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By Steven N. Dworkin

This background of the Spanish lexicon is written from the interacting views of linguistic and cultural switch and within the mild of advances within the examine of language touch and lexical switch. the writer describes the language inherited from spoken Latin within the Iberian Peninsula in the course of six centuries of Roman profession and examines the measure to which it imported phrases from the languages - of which merely Basque survives - of pre-Roman Spain. He then indicates how Germanic phrases have been imported both ultimately via Latin or previous French or without delay by means of touch with the Visigoths. He describes the importation of Arabisms following the eighth-century Arab conquest of Spain, distinguishing these documented in medieval assets from these followed for daily use, a lot of which live to tell the tale in sleek Spanish. He considers the impact of previous French and outdated Provencal and identifies overdue direct and oblique borrowings from Latin, together with the Italian parts taken up through the Renaissance. After outlining minor impacts from languages resembling Flemish, Portuguese, and Catalan, Professor Dworkin examines the consequences at the lexicon of touch among Spanish and the indigenous languages of South and crucial the US, and the influence of touch with English. The e-book is geared toward complex scholars and students of Spanish linguistics and may curiosity experts in Hispanic literary and cultural reviews.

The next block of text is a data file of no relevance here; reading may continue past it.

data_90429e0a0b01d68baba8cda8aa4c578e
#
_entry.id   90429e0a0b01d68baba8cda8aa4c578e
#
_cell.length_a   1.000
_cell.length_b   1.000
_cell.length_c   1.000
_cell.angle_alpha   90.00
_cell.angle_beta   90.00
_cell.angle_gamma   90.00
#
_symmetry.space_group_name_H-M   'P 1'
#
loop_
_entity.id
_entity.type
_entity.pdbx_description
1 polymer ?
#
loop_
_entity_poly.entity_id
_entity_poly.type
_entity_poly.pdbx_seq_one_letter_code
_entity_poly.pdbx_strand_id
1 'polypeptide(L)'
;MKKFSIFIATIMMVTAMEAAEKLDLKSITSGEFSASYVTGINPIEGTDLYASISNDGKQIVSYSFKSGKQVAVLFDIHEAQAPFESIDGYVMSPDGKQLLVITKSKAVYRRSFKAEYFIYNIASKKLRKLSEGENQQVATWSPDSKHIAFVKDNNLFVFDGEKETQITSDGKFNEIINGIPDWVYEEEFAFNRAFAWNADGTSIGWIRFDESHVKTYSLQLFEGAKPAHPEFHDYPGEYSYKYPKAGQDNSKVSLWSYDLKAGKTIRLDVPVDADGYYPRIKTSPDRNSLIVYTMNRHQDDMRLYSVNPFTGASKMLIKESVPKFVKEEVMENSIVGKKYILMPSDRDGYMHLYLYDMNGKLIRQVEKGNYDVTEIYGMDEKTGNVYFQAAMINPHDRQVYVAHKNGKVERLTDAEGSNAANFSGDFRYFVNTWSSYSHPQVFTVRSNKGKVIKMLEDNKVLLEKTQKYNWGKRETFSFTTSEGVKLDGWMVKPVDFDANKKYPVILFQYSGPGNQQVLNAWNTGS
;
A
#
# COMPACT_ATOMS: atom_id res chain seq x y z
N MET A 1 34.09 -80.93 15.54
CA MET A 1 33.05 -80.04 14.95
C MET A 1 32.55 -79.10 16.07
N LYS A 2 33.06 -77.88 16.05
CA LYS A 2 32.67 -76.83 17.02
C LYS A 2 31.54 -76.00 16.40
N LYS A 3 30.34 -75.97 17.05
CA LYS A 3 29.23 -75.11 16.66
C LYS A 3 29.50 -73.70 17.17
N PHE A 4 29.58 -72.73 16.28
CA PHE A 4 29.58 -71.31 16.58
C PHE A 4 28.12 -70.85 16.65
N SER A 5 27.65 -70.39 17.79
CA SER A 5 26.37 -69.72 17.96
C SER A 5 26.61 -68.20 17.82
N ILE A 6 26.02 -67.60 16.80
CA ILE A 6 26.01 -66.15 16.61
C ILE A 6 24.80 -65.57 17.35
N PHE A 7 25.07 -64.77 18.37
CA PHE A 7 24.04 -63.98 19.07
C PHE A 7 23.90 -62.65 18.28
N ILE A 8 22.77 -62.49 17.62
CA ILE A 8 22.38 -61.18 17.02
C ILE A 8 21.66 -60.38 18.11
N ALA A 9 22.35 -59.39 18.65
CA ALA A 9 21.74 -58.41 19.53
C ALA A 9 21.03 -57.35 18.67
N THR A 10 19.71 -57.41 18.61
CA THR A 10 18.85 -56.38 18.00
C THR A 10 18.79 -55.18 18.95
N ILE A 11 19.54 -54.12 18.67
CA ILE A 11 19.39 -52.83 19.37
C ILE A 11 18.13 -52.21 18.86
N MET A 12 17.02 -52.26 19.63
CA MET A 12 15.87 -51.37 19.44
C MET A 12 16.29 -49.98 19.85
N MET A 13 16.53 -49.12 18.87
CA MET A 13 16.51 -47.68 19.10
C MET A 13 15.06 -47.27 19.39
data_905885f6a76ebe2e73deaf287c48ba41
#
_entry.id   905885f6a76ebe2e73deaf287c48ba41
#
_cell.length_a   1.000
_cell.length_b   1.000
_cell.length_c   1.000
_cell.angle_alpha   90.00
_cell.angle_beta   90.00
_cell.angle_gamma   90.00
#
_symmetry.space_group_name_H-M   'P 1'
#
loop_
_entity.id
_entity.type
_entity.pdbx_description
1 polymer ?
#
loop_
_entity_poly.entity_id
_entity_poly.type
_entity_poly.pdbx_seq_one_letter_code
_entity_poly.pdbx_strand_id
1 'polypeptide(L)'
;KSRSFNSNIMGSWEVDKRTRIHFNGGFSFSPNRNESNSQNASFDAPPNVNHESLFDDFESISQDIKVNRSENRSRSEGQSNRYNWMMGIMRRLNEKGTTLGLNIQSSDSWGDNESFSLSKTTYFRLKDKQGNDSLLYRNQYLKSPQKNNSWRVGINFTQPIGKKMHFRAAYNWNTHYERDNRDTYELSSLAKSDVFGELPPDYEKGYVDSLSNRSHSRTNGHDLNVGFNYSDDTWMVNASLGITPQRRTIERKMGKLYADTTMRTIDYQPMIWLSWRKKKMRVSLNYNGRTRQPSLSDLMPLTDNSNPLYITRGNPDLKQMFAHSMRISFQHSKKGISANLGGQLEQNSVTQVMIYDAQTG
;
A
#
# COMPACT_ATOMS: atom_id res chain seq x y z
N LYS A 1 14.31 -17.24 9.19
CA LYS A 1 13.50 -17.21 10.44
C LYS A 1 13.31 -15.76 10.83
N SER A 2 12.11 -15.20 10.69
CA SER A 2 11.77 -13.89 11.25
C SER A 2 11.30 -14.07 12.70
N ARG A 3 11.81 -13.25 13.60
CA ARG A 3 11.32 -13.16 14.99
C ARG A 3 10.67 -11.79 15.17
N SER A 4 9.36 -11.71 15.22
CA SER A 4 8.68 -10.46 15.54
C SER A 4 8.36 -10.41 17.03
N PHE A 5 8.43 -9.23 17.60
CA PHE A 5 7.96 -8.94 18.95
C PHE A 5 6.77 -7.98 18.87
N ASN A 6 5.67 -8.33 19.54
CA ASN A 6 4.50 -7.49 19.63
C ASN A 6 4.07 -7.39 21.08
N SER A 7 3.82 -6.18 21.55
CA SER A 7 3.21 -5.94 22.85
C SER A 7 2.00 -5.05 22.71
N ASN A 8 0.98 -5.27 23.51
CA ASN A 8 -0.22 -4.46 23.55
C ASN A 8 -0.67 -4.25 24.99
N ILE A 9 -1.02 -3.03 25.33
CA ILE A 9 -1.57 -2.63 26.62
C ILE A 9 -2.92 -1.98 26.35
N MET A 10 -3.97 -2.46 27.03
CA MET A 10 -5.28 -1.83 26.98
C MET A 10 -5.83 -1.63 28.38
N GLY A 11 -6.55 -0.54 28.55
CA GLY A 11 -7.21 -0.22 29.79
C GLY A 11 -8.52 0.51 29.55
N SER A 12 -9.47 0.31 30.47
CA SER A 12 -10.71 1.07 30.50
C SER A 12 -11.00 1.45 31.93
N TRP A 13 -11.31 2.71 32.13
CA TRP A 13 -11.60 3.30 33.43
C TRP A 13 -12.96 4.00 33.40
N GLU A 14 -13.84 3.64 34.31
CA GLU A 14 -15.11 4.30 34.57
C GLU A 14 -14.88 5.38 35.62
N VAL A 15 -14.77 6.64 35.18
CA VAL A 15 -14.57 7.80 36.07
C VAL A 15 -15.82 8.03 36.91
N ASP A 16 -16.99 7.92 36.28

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Szemerényi (1963: 413) suggested considering the possibility that izquierdo and the related Portuguese, Catalan, and Basque forms reflect a conflation of the roots underlying Lat. SCAEVUS ‘left’ and SINISTER (with some degree of formal support from their polar opposite DEXTER). 22 In the medieval language this adjective was used as a pejorative nickname for the Portuguese. It is first documented in the mid-fourteenth-century Poema de Alfonso Onceno as a substantivized adjective (“fija fue de una chamorra/que salió mala cristiana”, ed.

The lack of cognates outside the Iberian Peninsula of cognates to Sp. /Ptg. caçurro), ‘gross, crude’, and chamorro ‘closecropped’22 as well as the concluding segment -urro/-orro may point to a pre-Roman origin for both adjectives. Three different hypotheses have sought to explain the genesis of Sp. terco ‘stubborn’. v. terco) linked terco to Cat. enterch 21 The Indo-Europeanist O. Szemerényi (1963: 413) suggested considering the possibility that izquierdo and the related Portuguese, Catalan, and Basque forms reflect a conflation of the roots underlying Lat.

From the outset it was incumbent upon the native population to learn at least enough Latin to be able to 22 A history of the Spanish lexicon communicate at a basic level on specific concrete issues with their new masters, who, nevertheless, did not impose the use of Latin by force. The speakers of the pre-Roman languages initiated the decision to abandon the use of their native tongues. 1 It is reasonable to assume that some Roman soldiers acquired a working knowledge of some of the local languages through extended contact with the native populations and marriage with local women.

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